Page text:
Despite some showers in recent weeks, weather conditions are unusually dry in southern Brazil. Rio Grande do Sul bore the brunt of this season’s drought, which slashed the state’s soybean production by around 50pc.  Fortunately, it does not produce safrinha corn, but Paraná, which is around 94pc planted, is also suffering from dryness. Normally the country’s second-biggest producing state, a late plant, the drought and a late-season cold snap cut in half safrinha corn yields in Paraná last year. A repeat would not augur well for this year’s exports.

Estimates vary

CONAB, Brazil’s equivalent of the USDA, lowered its first corn crop production estimate to 24.3 million tonnes (Mt) a few weeks ago, but its outlook for the critical second crop was increased to 86.2Mt. Total production is forecast to end up at 112.3Mt, slightly lower than the USDA’s 114Mt. In 2020-21, the first and second crop output was 24.7Mt and 60.7Mt respectively, for total production of 87.1Mt.

According to agricultural consultancy Safras & Mercado, farmers in many regions have responded to the high price signals and almost certainly planted more second-crop corn than initially planned. As a result, the consultancy is looking to increase safrinha corn production estimates, possibly to more than 83Mt. It is already forecasting a record total corn crop of 115.7Mt.

Agroconsult, a private Brazil-based forecaster, posted a much higher second-crop forecast of 92.2Mt. It will survey corn fields across the country over the next few weeks to confirm the estimate, which is 52pc higher than last year’s production.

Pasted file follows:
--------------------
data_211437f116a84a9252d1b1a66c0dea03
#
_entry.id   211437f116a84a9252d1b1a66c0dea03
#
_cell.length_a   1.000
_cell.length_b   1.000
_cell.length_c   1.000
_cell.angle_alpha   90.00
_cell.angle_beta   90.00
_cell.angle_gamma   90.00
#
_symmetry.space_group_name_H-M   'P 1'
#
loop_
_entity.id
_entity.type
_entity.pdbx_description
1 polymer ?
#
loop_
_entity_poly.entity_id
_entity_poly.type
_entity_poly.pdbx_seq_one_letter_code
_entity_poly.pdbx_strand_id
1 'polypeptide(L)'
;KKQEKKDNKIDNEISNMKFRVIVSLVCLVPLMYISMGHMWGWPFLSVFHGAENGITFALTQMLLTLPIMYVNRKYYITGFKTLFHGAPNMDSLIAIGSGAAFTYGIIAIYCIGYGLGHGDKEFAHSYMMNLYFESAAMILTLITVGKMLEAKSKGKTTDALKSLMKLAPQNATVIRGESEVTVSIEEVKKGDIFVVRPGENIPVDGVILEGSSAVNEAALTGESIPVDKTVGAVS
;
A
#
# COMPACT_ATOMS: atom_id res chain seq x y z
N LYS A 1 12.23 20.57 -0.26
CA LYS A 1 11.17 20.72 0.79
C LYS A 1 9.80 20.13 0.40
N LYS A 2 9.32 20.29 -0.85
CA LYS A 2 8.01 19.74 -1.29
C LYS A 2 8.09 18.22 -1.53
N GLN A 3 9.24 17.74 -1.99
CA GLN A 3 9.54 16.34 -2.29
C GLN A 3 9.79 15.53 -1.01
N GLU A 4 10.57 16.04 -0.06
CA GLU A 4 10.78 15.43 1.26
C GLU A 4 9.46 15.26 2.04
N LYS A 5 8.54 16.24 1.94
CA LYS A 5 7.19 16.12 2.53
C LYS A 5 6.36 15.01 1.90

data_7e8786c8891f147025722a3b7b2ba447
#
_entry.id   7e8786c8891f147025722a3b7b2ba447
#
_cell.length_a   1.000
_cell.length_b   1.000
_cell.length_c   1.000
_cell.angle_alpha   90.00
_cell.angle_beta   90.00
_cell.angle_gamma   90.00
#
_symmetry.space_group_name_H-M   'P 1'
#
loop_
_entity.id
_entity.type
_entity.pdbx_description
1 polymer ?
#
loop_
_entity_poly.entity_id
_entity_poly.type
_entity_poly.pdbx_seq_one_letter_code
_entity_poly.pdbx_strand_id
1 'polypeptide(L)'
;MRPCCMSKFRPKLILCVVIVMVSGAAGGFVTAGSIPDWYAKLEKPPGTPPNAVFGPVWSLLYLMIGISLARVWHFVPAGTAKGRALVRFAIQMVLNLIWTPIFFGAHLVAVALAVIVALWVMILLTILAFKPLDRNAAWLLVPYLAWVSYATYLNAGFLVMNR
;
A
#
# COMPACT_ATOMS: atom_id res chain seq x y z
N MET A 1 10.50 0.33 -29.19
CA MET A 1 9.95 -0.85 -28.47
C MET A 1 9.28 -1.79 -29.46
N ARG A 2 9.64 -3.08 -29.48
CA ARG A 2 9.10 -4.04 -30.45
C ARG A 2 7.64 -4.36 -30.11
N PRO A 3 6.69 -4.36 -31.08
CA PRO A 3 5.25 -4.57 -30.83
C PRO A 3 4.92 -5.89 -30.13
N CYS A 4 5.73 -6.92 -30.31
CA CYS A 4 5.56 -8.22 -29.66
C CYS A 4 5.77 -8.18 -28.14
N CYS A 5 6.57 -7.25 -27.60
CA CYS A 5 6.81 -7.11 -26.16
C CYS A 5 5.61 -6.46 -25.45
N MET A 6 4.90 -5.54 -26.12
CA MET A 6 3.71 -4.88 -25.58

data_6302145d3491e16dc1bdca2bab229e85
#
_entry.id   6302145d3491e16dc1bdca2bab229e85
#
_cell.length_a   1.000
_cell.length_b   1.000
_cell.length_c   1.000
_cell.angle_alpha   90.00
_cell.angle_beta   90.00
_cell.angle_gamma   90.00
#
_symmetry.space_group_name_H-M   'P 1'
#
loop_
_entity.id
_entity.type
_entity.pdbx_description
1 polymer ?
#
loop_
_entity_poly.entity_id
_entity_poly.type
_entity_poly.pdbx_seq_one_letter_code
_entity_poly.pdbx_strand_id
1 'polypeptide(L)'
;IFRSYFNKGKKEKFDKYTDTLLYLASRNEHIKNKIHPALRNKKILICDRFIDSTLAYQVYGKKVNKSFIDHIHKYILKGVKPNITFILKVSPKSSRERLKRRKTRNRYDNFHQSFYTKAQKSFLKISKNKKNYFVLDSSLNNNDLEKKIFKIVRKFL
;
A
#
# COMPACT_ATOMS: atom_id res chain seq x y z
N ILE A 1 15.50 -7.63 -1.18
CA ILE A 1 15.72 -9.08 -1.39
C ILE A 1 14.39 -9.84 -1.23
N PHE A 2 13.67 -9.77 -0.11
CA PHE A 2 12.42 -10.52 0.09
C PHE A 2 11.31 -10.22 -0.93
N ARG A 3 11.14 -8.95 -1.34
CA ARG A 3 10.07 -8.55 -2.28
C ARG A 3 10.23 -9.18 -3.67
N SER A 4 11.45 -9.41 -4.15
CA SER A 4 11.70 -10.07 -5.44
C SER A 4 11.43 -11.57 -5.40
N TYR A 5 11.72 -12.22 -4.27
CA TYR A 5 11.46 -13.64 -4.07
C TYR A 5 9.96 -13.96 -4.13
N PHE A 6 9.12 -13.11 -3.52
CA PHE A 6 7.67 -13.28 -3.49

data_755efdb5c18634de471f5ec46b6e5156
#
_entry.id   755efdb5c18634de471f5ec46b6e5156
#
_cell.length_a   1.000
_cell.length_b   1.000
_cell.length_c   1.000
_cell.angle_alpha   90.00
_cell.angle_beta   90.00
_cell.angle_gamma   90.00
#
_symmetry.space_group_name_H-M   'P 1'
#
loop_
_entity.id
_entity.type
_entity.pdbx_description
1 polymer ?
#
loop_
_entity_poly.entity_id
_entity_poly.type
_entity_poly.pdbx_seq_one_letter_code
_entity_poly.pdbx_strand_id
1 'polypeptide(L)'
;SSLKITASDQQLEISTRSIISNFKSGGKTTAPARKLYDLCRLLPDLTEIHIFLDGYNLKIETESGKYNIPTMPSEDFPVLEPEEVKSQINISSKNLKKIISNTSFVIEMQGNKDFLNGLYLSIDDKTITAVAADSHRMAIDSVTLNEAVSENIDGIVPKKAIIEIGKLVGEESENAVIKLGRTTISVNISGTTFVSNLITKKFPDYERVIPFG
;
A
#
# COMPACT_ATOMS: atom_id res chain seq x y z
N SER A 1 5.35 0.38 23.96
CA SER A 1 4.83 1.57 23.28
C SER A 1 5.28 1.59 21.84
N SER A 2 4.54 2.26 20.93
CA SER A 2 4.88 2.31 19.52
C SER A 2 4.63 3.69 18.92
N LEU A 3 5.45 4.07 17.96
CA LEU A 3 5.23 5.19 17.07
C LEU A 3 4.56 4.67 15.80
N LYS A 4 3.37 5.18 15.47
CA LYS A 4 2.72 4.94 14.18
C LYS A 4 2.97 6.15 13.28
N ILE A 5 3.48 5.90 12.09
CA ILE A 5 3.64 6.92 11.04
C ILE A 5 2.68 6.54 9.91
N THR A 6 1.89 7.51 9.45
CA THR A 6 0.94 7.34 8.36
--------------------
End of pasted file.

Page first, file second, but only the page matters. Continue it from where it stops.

Safras & Mercado estimates exports at  34.5Mt, for the moment, up 66pc on last year.
CONAB is currently a tad higher at 35Mt, down from 36.68Mt in January, but this forecast was released before the Ukraine incursion. International financial services provider StoneX is far more optimistic about Brazil’s increased role in this year’s corn trade, posting a 40Mt export estimate, almost double that of last year. The USDA is higher again at 43Mt, unchanged month on month, so it is yet to build in the Ukraine scenario.

Spain steps up

Last Thursday’s rumour mill was awash with talk of Spain purchasing upwards of 400,000t of Brazilian first-crop corn. Notwithstanding the extremely attractive global price environment, this is a huge endorsement for the prospects of this season’s safrinha crop. This talk comes just 10 days after Spain temporarily relaxed rules on the importation of Brazilian and Argentinian corn after supply gaps emerged following the Russian invasion of Ukraine.

The disruption to corn exports out of the Black Sea has turned up the heat on Brazil to fill the growing chasm in global supply. The safrinha crop is off to a good start with a timely plant into adequate soil moisture in most regions. March has been dry, but there is still time to top up the moisture profile and lock in output before the dry season arrives.